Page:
Every broker knows that cross-selling additional employee benefits can be lucrative. But sometimes it makes more business sense—for both the client and the broker—if certain benefits are sometimes sold separately.
A good case in point is dental and vision benefits. Typically the two products are paired together, but there are instances where it’s much more prudent to offer one or the other, brokers say.
When offering both vision and dental on a voluntary basis, Kelly recommends that employers put in place premium-only plans.
“There’s a tax advantage for both the employer and employee and the employee can’t elect in or out anytime of the year,” he says. “This may get you better underwriting because employees have to stay in the plan for an entire year and can’t opt out after getting services.”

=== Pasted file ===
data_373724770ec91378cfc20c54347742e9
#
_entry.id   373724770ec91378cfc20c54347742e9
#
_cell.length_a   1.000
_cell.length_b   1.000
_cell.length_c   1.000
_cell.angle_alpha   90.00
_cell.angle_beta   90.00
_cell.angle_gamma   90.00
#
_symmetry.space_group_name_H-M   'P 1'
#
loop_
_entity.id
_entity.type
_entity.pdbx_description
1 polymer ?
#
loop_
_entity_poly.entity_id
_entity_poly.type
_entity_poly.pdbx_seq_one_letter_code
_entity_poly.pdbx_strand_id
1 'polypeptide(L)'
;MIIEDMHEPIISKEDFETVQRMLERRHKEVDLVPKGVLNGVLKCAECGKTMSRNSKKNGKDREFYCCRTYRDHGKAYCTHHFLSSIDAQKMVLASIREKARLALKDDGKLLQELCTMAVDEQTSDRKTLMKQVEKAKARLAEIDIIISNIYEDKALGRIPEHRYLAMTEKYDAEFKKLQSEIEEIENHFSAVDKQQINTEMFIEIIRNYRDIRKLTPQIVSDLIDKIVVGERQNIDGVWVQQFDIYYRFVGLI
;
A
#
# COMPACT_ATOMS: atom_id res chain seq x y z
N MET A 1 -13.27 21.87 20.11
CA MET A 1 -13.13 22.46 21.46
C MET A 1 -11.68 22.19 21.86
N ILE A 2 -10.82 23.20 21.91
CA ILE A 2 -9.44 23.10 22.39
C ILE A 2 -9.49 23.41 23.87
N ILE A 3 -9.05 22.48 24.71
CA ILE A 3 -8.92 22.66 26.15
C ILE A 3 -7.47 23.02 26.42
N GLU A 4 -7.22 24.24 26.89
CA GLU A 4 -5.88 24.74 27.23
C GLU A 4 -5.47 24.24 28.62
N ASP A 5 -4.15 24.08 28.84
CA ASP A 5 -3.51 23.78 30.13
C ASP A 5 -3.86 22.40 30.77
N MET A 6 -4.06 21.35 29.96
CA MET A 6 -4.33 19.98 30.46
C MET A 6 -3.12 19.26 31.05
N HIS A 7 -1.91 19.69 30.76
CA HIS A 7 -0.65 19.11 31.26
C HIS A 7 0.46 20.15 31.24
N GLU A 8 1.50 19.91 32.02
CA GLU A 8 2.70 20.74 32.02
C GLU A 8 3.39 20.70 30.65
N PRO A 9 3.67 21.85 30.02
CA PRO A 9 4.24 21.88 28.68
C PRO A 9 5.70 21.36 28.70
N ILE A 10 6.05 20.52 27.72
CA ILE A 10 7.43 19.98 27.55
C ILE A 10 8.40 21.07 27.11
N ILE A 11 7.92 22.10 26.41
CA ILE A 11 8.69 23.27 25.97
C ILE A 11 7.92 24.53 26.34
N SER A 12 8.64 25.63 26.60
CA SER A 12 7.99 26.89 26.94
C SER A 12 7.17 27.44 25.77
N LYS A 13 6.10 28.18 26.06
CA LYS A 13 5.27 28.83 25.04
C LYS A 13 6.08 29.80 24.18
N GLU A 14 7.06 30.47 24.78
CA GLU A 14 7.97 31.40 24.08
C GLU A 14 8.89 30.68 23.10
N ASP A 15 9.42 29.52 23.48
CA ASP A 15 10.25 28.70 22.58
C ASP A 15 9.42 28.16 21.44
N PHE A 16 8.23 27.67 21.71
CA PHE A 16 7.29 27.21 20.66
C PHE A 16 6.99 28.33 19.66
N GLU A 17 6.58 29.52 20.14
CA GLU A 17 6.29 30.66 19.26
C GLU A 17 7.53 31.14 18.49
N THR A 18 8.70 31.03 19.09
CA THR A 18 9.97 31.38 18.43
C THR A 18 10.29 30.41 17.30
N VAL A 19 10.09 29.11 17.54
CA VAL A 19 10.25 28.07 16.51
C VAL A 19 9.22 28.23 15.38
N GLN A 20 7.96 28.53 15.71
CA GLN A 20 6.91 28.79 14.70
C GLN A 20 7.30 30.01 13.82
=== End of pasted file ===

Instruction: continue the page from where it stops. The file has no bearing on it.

There are also potential pitfalls and costs to unbundle, Tikia says. The employer can experience problems with one of the plans which may result in hidden costs for a replacement plan, or they might lose the discounts on the bundled plan if a change is made, or even result in variations in benefits and costs with a carrier change.
Moreover, unbundling may increase participation in one plan, but vice versa, decrease participation in another, resulting in adverse selection, she says.